Over the years that Windows Vista has been in development, I've been asked one question more than any other about this next-generation OS: What hardware will it require? Microsoft has always been pretty vague about the requirements. A few years back, it specified that Vista systems would require a DirectX 9.0-compliant video card to provide the best experience--that is, to use Vista's Aero Glass UI--but since then, I've heard nothing. I eventually wrote my own guide to buying a Vista-compliant PC, "Buying a Windows Vista PC Today," which you can find at the URL below.

But this week, Microsoft finally, if quietly, revealed its own requirements and recommendations.

According to a page on the Microsoft Web site, "There is no reason to wait till Microsoft launches Windows Vista before you deploy PCs." The company then lays out the following guidelines for what constitutes a Vista-capable PC:

- A "modern" Intel, AMD, or VIA Technologies CPU

- 512MB of RAM or more

- A DirectX 9-class 3D graphics card

Such a system will provide what Microsoft calls a "good" experience with Vista, though it might not provide you with the high-end Aero Glass UI. For a better experience, the company recommends a graphics processor that supports the new Windows Display Driver Model (WDDM) technology. Such systems will enjoy "enhanced graphics stability, multi-application performance, and monitor hot-plugging" when compared to Windows XP, Microsoft says. For the best experience, Microsoft recommends DirectX 9-class graphics hardware that supports WDDM and Pixel Shader 2.0 technologies, and 64-256MB of dedicated video RAM, depending on screen resolution. (For resolutions up to 1280 x 1024, 64MB of video RAM is appropriate; 128MB is fine for resolutions of 1920 x 1200 or less; and 256MB is required for higher resolution displays.)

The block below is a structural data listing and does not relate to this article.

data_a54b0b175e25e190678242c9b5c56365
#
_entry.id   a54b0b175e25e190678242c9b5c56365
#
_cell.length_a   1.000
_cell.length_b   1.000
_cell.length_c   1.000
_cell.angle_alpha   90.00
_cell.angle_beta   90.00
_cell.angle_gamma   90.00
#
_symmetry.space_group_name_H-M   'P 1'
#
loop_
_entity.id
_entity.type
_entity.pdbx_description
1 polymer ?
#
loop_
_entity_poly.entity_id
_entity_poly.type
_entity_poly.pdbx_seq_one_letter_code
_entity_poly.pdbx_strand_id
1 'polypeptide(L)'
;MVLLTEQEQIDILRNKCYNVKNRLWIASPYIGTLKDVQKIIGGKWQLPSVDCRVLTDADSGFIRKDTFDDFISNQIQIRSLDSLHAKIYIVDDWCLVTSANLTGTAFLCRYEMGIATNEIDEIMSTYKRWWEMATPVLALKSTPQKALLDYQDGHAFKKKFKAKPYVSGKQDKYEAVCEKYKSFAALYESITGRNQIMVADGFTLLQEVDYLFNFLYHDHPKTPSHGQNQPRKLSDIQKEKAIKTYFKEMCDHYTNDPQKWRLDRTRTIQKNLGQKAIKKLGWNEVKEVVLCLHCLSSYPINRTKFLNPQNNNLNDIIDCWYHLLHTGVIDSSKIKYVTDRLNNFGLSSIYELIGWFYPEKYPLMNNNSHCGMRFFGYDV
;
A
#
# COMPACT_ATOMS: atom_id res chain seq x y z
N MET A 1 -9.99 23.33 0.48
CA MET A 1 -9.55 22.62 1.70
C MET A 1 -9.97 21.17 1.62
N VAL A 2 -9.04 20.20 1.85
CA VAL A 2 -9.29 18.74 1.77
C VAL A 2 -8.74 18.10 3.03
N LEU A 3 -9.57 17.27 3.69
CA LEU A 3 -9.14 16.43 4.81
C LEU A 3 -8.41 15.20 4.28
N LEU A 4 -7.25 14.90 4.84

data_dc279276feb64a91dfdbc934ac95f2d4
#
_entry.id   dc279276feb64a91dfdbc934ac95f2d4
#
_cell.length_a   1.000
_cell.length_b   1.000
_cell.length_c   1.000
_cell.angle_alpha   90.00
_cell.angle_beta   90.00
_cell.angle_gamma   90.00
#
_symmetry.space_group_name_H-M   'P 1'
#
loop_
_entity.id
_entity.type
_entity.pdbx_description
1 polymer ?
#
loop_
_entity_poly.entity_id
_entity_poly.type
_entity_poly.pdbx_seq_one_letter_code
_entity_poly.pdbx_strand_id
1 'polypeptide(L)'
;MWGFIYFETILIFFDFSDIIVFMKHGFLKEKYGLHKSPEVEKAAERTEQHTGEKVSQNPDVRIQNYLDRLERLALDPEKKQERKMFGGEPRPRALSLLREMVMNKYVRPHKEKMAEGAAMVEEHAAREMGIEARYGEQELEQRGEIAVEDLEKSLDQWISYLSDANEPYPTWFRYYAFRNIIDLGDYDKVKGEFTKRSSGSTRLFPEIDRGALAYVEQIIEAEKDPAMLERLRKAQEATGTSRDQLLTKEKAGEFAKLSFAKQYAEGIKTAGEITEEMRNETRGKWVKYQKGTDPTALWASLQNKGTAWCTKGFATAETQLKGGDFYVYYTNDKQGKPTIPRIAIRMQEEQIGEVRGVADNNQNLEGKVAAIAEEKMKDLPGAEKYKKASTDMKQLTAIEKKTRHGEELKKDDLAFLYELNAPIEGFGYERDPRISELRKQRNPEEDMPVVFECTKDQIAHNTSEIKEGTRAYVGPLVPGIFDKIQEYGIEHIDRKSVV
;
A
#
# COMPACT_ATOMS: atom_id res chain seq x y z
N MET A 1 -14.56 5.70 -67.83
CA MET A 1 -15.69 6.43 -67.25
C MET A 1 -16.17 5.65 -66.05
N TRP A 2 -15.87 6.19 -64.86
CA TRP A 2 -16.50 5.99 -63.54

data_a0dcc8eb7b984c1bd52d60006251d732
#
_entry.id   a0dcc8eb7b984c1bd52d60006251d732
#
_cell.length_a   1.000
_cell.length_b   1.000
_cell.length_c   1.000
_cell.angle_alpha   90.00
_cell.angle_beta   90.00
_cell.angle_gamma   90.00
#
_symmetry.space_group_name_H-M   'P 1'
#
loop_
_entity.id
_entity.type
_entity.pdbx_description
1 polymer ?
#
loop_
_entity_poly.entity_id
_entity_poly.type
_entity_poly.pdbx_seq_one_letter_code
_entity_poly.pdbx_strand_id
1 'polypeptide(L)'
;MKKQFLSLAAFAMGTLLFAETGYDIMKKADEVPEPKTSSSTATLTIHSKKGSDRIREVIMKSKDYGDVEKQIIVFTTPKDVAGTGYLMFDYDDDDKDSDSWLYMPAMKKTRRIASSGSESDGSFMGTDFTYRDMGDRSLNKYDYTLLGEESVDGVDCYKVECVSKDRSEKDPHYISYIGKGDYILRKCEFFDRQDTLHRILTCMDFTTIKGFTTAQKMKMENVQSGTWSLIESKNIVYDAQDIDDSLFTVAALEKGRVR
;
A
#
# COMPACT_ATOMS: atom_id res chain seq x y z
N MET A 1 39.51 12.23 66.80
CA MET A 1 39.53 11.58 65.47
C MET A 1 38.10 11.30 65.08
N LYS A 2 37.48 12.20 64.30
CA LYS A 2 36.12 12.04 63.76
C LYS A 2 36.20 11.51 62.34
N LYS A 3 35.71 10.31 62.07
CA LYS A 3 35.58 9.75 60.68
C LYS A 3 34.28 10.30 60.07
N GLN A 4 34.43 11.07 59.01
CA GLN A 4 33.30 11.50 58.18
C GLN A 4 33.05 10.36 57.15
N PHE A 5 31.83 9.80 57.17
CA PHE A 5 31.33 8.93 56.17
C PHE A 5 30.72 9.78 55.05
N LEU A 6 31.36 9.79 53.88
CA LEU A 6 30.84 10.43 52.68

Links

Buying a Windows Vista PC Today (Connected Home)

Windows Vista Capable PC Hardware Guidelines (Microsoft)